SENATE, No. 875









Sponsored by:


District 30 (Burlington, Monmouth and Ocean)


District 6 (Camden)






    Permits dispensing of homeopathic drugs and dietary supplements by physicians.



    As introduced.


(Sponsorship Updated As Of: 2/8/2000)

An Act concerning the dispensing of homeopathic drugs and dietary supplements by physicians and amending P.L.1991, c.187.


    Be It Enacted by the Senate and General Assembly of the State of New Jersey:


    1. Section 46 of P.L.1991, c.187 (C.45:9-22.11) is amended to read as follows:

    46. A physician shall not dispense more than a seven-day supply of drugs or medicines to any patient. The drugs or medicines shall be dispensed at or below the cost the physician has paid for the particular drug or medicine, plus an administrative cost not to exceed 10% of the cost of the drug or medicine.

    The provisions of this section shall not apply to a physician:

    a. who dispenses drugs or medicines in a hospital emergency room, a student health center at an institution of higher education, or a publicly subsidized community health center, family planning clinic or prenatal clinic, if the drugs or medicines that are dispensed are directly related to the services provided at the facility;

    b. whose practice is situated 10 miles or more from a licensed pharmacy;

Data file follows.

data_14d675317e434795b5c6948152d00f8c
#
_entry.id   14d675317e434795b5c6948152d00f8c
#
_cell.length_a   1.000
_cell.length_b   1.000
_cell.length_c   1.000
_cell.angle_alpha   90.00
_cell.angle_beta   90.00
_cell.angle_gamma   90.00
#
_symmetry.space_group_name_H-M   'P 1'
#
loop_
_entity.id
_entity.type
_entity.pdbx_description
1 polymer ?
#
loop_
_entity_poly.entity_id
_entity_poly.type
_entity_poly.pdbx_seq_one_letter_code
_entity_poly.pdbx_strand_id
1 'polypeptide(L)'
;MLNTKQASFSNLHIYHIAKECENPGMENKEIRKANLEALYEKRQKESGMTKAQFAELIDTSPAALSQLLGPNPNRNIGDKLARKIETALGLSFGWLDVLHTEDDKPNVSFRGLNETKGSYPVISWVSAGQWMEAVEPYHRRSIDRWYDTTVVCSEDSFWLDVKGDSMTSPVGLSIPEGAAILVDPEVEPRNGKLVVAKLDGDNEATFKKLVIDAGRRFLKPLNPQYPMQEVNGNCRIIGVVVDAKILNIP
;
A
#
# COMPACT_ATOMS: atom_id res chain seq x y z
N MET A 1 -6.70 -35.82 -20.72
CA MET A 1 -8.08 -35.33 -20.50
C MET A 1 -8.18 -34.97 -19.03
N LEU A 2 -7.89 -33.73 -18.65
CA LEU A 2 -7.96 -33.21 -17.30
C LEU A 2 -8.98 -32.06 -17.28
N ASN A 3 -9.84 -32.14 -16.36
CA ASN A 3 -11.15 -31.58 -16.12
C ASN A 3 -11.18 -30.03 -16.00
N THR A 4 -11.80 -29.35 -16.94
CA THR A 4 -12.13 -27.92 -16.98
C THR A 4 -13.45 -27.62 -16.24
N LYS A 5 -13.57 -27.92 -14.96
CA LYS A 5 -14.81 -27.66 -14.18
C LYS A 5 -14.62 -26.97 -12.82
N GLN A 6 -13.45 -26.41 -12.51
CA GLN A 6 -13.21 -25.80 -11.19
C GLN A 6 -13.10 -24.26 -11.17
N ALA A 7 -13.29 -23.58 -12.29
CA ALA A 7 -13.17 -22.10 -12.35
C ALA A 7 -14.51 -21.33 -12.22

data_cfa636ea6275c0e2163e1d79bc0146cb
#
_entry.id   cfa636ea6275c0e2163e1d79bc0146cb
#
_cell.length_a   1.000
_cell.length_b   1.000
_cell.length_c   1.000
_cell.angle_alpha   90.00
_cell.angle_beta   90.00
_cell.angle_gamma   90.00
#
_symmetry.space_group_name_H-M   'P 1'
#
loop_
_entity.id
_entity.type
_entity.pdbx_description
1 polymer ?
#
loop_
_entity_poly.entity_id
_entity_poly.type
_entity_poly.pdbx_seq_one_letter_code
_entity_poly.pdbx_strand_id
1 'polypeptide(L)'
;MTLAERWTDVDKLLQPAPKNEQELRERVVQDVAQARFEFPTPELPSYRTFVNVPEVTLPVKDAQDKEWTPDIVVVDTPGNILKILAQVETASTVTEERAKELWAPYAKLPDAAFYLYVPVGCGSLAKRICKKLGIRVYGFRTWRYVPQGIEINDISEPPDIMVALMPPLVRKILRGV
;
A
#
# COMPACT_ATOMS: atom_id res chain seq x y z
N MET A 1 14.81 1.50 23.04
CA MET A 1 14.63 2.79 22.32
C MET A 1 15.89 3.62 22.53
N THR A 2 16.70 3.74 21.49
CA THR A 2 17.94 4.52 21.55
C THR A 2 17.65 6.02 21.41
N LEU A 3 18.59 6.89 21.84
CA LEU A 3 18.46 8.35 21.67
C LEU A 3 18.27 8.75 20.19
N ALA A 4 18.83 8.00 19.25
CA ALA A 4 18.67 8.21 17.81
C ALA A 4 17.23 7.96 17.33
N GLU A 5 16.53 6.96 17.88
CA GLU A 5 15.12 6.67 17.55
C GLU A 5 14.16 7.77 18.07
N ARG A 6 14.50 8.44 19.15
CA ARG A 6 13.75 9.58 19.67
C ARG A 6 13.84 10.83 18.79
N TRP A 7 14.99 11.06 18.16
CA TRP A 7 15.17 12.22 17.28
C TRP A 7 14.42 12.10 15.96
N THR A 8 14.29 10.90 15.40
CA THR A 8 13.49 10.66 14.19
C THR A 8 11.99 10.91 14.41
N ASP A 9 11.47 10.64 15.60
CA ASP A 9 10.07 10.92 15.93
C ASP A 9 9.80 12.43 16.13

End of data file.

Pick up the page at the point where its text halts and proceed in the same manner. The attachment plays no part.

c. when he dispenses allergenic extracts and injectables;

    d. when he dispenses drugs pursuant to an oncological or AIDS protocol; [or]

    e. when he dispenses salves, ointments or drops;

    f. when he dispenses homeopathic drugs, ointments or injectables; or

    g. when he dispenses dietary supplements as defined by federal law.

(cf: P.L.1991, c.187,s.46)


    2. This act shall take effect immediately.





    N.J.S.A.45:9-22.11 prohibits physicians from dispensing more than a seven-day supply of drugs or medicines to any patient; however, the law provides certain exceptions to this prohibition in the interest of patient safety and convenience and in those cases in which local pharmacies are not likely to stock or have available certain drug products. This bill adds homeopathic drugs, ointments or injectables and dietary supplements as defined by federal law to the list of exemptions from the dispensing prohibition.

    New Jersey is the only state to limit patients' access to dietary supplements for special therapeutic use. State Board of Medical Examiner regulations adopted to implement the law, N.J.A.C.13:35-7.1, define "drug" as "any article recognized in the official United States Pharmacopoeia, official Homeopathic Pharmacopoeia of the United States or official National Formulary, ... including, but not limited to, ... an over-the-counter preparation, a vitamin or food supplement, or any compounded combination of any of the above ... intended for use in the diagnosis, cure, mitigation, treatment or prevention of disease or medical condition in humans or intended to affect the structure or function of the human body."

    When patients are unable to purchase supplements from their physicians, they must purchase them from another retail source. However, surveys on fulfillment in the retail setting (health food stores and pharmacies) show that in a majority of cases, supplements ordered by a physician are either not available, substituted with other, often inappropriate products or more expensive, on the average, than those purchased in physicians' offices in other states. Further, it is necessary to exempt homeopathic drugs because under federal law some potencies are available only by prescription and, therefore, cannot be sold in health food stores, but often are not available in pharmacies.